That is the problem with these position-by-position rankings. Each player has a very different group surrounding him. Quarterbacks have to have protection from their line and rely on the receivers. Running backs need that line to open up holes. Wide receivers obviously can’t catch a ball that isn’t delivered withing their catch radius. And the offensive line has to function as a unit, not as individuals. You can make similar observations about the defense, which also has to be able to read run or pass together to not get severely burned.
Rarely, there will be a truly transcendent player like Barry Sanders, stuck on a team with little help around him but still able to lift them at times to victory largely on his own talent. Andrew Luck was a bit like that, as the Indianapolis Colts never seemed to give him the support he needed, leading to his premature retirement.
But for the most part, the best players usually wind up on the better teams in one of those chicken and egg things. It’s why you so often see multiple Pro Bowl players from one franchise selected. The whole is greater than the sum of the parts, and that makes the individual parts look even better. It is certainly arguable that the trio of Dallas players mentioned at the start of this article benefited from being on the field together.
Some players that probably deserve to be ranked higher are not going to make these lists just because they are in a less favorable situation. And that extends to the final lesson for the day.
The right play calls and an ability to mold things to utilize the talent mix on a team are invaluable, and getting it wrong absolutely hurts the performance of the players. Almost everyone agrees that Bill Belichick is the best coach in the league, with an unmatched ability to find a way to get more out of a roster than just about anyone else. Conversely, some very good players have been wasted to a degree, sometimes a large one, by coaches who insisted on making the player fit the system rather than the other way around.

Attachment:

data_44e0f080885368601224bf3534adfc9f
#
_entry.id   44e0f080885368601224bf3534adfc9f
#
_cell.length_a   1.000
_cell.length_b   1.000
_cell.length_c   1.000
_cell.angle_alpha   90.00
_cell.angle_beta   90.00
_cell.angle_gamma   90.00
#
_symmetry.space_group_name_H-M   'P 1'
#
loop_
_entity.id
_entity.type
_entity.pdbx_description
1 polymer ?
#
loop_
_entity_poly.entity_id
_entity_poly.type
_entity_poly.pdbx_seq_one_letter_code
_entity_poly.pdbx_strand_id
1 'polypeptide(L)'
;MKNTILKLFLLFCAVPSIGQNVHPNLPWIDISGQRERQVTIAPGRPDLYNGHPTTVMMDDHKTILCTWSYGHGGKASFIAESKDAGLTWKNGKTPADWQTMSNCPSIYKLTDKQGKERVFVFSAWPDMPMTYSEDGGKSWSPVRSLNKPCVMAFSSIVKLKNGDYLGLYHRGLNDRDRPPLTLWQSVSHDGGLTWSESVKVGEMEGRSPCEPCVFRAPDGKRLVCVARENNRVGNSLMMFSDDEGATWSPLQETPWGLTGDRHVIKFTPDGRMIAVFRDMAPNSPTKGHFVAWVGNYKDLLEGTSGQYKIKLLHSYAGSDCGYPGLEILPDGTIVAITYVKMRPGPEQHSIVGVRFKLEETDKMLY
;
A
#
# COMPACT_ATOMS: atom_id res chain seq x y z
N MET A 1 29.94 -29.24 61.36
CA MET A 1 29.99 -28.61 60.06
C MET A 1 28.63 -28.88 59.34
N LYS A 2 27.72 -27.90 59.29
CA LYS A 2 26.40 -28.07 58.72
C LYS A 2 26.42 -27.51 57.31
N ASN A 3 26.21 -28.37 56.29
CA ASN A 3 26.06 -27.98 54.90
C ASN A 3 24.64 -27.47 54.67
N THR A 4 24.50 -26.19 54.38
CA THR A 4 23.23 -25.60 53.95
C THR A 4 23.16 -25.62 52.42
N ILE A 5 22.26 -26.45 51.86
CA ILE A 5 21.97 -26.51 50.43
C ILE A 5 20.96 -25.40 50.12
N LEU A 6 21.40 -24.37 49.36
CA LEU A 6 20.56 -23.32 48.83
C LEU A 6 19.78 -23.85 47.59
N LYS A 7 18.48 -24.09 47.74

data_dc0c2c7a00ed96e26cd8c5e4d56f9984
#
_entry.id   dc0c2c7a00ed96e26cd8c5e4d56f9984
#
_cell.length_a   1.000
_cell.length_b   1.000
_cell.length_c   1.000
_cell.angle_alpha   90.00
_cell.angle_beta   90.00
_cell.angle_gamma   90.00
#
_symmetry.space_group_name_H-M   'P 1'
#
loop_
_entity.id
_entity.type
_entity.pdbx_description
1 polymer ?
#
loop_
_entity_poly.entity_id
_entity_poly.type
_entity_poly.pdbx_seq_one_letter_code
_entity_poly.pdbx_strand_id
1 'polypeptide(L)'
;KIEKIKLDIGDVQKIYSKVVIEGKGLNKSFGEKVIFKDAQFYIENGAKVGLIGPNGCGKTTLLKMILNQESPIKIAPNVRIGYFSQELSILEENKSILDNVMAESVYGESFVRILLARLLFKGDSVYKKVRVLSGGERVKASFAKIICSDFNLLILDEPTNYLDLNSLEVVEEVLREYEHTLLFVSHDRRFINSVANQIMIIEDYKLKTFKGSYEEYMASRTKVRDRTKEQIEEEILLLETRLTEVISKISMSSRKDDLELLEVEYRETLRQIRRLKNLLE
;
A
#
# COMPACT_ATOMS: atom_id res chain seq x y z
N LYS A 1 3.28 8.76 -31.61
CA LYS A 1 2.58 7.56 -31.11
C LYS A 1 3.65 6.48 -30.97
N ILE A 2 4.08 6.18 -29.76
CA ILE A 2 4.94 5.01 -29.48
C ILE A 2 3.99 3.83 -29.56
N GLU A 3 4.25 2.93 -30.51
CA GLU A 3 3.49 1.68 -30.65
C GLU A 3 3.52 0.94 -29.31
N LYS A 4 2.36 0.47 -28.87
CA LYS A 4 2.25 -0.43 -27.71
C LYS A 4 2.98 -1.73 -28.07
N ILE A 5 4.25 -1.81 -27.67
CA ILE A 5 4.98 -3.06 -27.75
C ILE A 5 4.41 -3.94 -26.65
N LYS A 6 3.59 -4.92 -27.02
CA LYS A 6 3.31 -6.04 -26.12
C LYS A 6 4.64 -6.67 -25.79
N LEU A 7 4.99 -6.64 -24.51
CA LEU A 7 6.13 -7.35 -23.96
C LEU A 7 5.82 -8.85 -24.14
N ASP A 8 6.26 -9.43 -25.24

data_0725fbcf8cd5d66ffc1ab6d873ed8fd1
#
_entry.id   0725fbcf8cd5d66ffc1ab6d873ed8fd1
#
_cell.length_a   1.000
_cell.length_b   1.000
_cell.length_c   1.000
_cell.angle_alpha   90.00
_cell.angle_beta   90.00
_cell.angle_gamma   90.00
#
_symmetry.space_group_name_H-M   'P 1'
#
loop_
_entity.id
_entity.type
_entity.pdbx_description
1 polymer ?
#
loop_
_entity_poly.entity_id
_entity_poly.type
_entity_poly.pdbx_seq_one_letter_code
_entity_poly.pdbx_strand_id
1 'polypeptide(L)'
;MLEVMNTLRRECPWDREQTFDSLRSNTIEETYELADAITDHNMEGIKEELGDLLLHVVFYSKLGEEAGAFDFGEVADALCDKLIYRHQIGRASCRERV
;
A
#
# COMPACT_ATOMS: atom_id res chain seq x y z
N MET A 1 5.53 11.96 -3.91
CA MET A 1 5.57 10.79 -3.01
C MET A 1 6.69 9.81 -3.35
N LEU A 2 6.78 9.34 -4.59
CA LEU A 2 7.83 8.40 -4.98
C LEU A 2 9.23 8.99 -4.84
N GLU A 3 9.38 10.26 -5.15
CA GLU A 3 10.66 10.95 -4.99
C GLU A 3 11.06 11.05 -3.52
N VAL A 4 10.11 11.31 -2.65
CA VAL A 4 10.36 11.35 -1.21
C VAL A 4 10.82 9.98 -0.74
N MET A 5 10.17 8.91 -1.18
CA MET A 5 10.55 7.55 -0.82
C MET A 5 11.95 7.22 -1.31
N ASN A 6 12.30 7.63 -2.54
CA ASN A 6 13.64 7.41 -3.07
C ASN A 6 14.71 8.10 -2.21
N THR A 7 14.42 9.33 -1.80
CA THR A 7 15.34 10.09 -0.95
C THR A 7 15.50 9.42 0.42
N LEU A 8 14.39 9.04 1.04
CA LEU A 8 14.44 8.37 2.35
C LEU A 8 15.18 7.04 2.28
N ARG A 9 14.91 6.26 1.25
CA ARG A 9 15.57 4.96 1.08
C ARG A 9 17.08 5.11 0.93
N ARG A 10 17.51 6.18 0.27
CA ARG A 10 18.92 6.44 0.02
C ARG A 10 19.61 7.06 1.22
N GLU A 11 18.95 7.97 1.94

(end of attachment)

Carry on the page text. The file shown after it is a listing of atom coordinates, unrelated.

One player who has had to overcome some real coaching limitations is Russell Wilson of the Seattle Seahawks. He is widely recognized as one of the best quarterbacks in the league, but he might be seen even more favorably if he didn’t have to work with Pete Carroll’s antiquated philosophy. Look at this chart, which I got from a tweet by Bill Barnwell:
Seattle is a heavy first and second down run team, and that means that Wilson faced third and long a lot. His ability to overcome the hole his coaching often dug for him is underappreciated by most. With a player like Wilson, this seems almost criminal. Imagine how much more effective he could have been with more early passes.
Another player who suffered from this issue in a different way is Elliott. One of the reasons that Jason Garrett is gone is there were so many times during his tenure when the Cowboys made it blatantly clear that they were going to run the ball on first down, and the defense would load up the box to stop him. It was as old-fashioned an approach as Carroll’s with its reliance on lining up without attempting to disguise your intentions and just out-executing the other team. Despite that, Elliott still managed to be one of the leading rushers in the league. But imagine what his yards per carry might have been if the offense had spread the defense out instead of bunching things up. He might still be seen as the best back in the league. For what that is worth.
The evidence is that, despite the growing attempts to prove through analytics that there are smarter, more efficient ways to do things, coaches still rely on their gut instincts, especially when things are tight. Those analytics keep telling us that the gut is usually wrong. But coaches and coordinators make a lot of money, and it is hard to convince them that they need to do more to earn it. Human nature works against them.
All of these rankings don’t do much, especially since they are more about what happened last season than what might occur going forward. But I am just like everyone, clicking on them to see where my favorite players for my favorite team wind up. It often makes me angry, but that just keeps me coming back. Enjoy debating them all you wish.